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Skolnik v. Ridge

United States District Court, W.D. Pennsylvania

September 24, 2014



ARTHUR J. SCHWAB, District Judge.

I. Introduction

This case centers on alleged age discrimination in an employment action in violation of the Age Discrimination in Employment Act of 1967 ("ADEA"), 29 U.S.C. § 621 et seq. Doc. No. 1. Plaintiff, Stephanie Skolnik, alleges that she was discharged from her employment with Friendship Ridge ("Defendant"), a geriatric care center, because of her age, under the guise of poor performance. Id . Plaintiff seeks relief including reinstatement, back and front pay, monetary damages, and an "injunction to prevent future discriminatory employment practices." Id. at ¶ 50.

Presently before this Court is a Motion to Dismiss filed by Defendant. Doc. No. 10. Defendant moves this Court to dismiss Plaintiff's Complaint pursuant to Federal Rule of Civil Procedure 12(b)(6) and deny Plaintiff's request for injunctive relief. Id . Plaintiff opposes this Motion to the extent that Defendant seeks dismissal of the Complaint. Doc. No. 13. Plaintiff states that she is not seeking injunctive relief and therefore does not oppose this portion of Defendant's Motion. After review of the Motion and associated filings, the Court will deny Defendant's Motion to Dismiss to the extent that it seeks dismissal of Plaintiff's Complaint.[1]

II. Standard of Review

In considering a Rule 12(b)(6) motion, Federal Courts require notice pleading, as opposed to the heightened standard of fact pleading. Fed.R.Civ.P. 8(a)(2) requires only "a short and plain statement of the claim showing that the pleader is entitled to relief, ' in order to give the defendant fair notice of what the... claim is and the grounds on which it rests.'" Bell Atlantic Corp. v. Twombly, 550 U.S. 554, 555 (2007) (quoting Conley v. Gibson, 355 U.S. 41, 47 (1957)).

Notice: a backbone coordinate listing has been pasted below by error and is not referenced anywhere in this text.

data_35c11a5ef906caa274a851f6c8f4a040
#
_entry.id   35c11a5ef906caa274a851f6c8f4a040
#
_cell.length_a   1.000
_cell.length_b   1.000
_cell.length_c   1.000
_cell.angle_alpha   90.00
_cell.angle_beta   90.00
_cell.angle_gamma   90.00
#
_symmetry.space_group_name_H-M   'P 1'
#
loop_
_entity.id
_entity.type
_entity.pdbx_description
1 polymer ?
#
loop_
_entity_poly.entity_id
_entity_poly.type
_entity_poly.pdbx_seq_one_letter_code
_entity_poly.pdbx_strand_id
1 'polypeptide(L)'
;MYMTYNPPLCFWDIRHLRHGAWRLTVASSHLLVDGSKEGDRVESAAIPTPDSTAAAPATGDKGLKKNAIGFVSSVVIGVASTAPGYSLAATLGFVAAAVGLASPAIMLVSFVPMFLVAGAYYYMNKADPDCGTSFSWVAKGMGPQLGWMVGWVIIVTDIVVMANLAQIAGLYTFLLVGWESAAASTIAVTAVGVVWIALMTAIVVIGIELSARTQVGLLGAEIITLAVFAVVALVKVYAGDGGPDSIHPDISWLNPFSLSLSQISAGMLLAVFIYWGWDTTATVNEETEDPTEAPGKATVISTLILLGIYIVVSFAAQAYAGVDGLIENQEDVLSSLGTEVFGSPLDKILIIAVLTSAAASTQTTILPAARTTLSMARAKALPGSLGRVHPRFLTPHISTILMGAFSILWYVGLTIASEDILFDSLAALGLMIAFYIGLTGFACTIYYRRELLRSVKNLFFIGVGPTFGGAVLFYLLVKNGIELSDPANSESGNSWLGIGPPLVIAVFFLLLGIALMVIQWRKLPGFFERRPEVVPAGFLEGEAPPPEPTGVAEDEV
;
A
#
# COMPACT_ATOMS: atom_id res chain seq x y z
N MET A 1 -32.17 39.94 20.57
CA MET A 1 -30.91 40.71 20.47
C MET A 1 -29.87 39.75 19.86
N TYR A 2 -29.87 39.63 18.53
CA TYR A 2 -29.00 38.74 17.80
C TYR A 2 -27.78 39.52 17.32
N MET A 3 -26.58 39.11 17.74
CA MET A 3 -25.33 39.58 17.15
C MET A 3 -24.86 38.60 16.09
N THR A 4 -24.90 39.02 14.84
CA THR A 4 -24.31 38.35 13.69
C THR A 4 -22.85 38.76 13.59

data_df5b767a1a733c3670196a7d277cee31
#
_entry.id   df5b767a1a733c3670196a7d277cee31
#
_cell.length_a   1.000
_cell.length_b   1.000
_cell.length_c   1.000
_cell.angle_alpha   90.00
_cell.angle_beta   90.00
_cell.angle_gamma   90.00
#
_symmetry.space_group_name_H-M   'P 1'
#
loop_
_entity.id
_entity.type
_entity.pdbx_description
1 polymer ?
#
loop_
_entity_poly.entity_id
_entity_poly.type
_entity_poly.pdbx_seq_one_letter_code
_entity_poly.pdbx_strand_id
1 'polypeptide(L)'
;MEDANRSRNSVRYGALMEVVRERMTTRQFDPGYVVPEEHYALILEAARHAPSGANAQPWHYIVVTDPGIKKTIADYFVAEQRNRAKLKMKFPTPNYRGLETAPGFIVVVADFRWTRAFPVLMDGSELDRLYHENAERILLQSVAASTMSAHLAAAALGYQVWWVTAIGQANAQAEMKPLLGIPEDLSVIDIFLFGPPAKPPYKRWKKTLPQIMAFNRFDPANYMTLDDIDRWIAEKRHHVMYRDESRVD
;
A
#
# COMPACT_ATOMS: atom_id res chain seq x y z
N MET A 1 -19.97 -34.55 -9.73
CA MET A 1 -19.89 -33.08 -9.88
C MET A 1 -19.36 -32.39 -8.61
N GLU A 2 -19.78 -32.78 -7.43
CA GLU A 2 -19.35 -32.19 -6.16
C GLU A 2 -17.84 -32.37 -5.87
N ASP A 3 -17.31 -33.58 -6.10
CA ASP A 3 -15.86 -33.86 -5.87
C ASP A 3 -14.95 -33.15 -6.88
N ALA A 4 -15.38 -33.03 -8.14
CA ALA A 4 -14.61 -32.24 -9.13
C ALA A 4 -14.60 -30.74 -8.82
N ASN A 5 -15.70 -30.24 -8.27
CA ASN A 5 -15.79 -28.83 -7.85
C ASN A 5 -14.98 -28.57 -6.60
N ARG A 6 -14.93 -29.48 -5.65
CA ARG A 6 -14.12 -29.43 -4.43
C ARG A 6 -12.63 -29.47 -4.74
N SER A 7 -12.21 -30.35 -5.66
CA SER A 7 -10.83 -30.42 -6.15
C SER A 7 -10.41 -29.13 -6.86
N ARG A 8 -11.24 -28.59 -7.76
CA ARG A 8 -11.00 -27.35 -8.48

Building upon the landmark United States Supreme Court decisions in Twombly and Ashcroft v. Iqbal, 556 U.S. 662 (2009), the United States Court of Appeals for the Third Circuit explained that a District Court must undertake the following three steps to determine the sufficiency of a complaint:

First, the court must take note of the elements a plaintiff must plead to state a claim. Second, the court should identify allegations that, because they are no more than conclusions, are not entitled to the assumption of truth. Finally, where there are well-pleaded factual allegations, a court should assume their veracity and then determine whether they plausibly give rise to an entitlement for relief.

Connelly v. Steel Valley Sch. Dist., 706 F.3d 209, 212 (3d Cir. 2013) (citation omitted).

The third step of the sequential evaluation requires this Court to consider the specific nature of the claims presented and to determine whether the facts pled to substantiate the claims are sufficient to show a "plausible claim for relief." Covington v. Int'l Ass'n of Approved Basketball Officials, 710 F.3d 114, 118 (3d Cir. 2013). "While legal conclusions can provide the framework of a Complaint, they must be supported by factual allegations." Iqbal, 556 U.S. at 664.

This Court may not dismiss a Complaint merely because it appears unlikely or improbable that Plaintiff can prove the facts alleged or will ultimately prevail on the merits. Twombly, 550 U.S. at 563 n.8. Instead, this Court must ask whether the facts alleged raise a reasonable expectation that discovery will reveal evidence of the necessary elements. Id. at 556. Generally speaking, a Complaint that provides adequate facts to establish "how, when, and where" will survive a Motion to Dismiss. Fowler v. UPMC Shadyside, 578 F.3d 203, 212 (3d Cir. 2009).